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Shelf Awareness. Buona Notizia: S.F. Vanni Reopening in New York City

S.F. Vanni, the legendary Italian bookstore that operated in New York City from 1884 to 2004, is reopening this month as “a pop-up bookstore and cultural space” under the auspices of Centro Primo Levi at the store’s longtime home at 30 W. 12th Street. “The goal is not to revive the old traditional bookstore, but to re-imagine it for today,” Centro Primo Levi said.

At the same time, Centro Primo Levi’s CPL Editions, the e-book and POD publisher dedicated to the history of Italian Jews, run in association with OR Books, will operate from the S.F. Vanni space.

The location has been revamped so that one room is “a multifunctional space for book presentations, lectures and film screenings” and the other “with the original books sold and published by S.F. Vanni, many of them rare editions, will be preserved as ‘urban archeology.’ ”

Centro Primo Levi board member Stella Levi imagines the space as “something between a beit midrash [a study hall] and a salon, a living space where a variety of events will take place.” Centro Primo Levi director Alessandro Cassin also envisions it as tribute to “a long tradition of Italian and Jewish family-based publishers that strongly impacted the surrounding culture.”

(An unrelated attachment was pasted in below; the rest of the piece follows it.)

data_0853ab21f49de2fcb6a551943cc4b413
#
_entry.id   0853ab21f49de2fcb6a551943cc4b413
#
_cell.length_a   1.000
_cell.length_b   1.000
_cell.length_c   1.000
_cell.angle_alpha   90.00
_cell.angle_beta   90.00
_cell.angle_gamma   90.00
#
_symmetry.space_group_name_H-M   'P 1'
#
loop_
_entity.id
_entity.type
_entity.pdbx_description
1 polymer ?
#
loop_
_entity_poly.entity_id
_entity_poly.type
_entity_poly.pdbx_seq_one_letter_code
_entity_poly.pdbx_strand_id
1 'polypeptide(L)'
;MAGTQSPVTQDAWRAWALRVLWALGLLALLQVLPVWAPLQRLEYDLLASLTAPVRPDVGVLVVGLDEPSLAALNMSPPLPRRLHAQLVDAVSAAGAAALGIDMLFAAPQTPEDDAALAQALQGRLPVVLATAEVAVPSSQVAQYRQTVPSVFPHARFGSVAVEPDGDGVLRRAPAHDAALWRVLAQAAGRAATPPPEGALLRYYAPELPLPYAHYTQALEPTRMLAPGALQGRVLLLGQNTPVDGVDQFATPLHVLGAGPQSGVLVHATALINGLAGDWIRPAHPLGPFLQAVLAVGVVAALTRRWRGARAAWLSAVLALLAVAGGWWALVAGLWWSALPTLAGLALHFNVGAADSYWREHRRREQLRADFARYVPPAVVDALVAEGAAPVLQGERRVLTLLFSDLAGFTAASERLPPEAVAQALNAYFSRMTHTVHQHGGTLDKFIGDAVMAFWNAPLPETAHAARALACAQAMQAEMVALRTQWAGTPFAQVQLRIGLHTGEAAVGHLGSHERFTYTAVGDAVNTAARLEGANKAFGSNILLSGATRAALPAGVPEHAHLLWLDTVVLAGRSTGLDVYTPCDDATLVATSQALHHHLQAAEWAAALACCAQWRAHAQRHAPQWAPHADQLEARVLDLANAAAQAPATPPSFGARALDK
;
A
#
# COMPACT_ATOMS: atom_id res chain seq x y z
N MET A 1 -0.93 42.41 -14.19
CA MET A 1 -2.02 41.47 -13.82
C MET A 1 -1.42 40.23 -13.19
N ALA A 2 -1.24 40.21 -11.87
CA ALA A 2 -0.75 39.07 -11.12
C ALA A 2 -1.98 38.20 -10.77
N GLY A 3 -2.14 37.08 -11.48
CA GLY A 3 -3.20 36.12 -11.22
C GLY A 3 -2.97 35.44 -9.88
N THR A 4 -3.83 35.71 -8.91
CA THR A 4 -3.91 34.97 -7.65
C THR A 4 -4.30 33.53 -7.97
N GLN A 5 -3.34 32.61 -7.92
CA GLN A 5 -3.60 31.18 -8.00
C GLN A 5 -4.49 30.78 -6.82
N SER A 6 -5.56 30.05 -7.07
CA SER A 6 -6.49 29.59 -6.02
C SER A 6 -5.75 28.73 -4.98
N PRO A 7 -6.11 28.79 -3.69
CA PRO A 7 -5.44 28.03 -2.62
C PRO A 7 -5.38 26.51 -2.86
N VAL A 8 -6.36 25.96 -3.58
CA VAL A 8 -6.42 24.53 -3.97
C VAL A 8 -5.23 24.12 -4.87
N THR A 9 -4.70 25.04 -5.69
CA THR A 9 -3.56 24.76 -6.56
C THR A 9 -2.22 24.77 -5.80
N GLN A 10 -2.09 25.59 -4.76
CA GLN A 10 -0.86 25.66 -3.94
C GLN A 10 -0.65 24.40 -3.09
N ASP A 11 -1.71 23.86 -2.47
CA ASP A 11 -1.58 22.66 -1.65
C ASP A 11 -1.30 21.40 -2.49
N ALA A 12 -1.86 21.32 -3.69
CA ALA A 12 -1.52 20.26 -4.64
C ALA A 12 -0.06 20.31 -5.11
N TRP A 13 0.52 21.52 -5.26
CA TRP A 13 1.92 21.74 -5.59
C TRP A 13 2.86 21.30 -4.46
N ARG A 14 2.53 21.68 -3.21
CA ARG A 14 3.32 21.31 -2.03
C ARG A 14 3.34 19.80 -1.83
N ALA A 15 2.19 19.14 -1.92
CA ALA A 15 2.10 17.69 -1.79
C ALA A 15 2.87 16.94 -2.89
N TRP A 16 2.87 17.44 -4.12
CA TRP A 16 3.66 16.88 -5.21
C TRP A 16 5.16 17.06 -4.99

CPL Editions’ six inaugural titles are:

Primo Levi, The Friend by Bianca Guidetti Serra
Return from Erfurt–Story of a Shattered Childhood: 1935-1945 by Olga Tarcali
‘I Am Counting on You, on Everyone…’ Eight Letters from Fossoli, 1944 by Gemma Vitale Servadio
Skirmishes on Lake Ladoga–Venice to Rome: In Flight from the Racial Laws by Roberto Bassi
Gather What You Can and Flee: Jewish Intellectual Emigration from Fascist Italy by Annalisa Capristo
A Silver Martian–Normality and Segregation in Primo Levi’s Sleeping Beauty in the Fridgeby Paola Mieli

S.F. Vanni founded his eponymous bookstore in 1884 on West Broadway. Under longtime owner Andrea Ragusa, the store was on Bleecker Street before moving to W. 12th St. For many years, S.F. Vanni was the main supplier of Italian books and periodicals in New York City and to libraries and universities throughout the U.S. and Canada. After Ragusa’s death, his daughters took over the shop. The Centro Primo Levi thanked Olga Ragusa for “her enthusiasm, generosity and love for books.”

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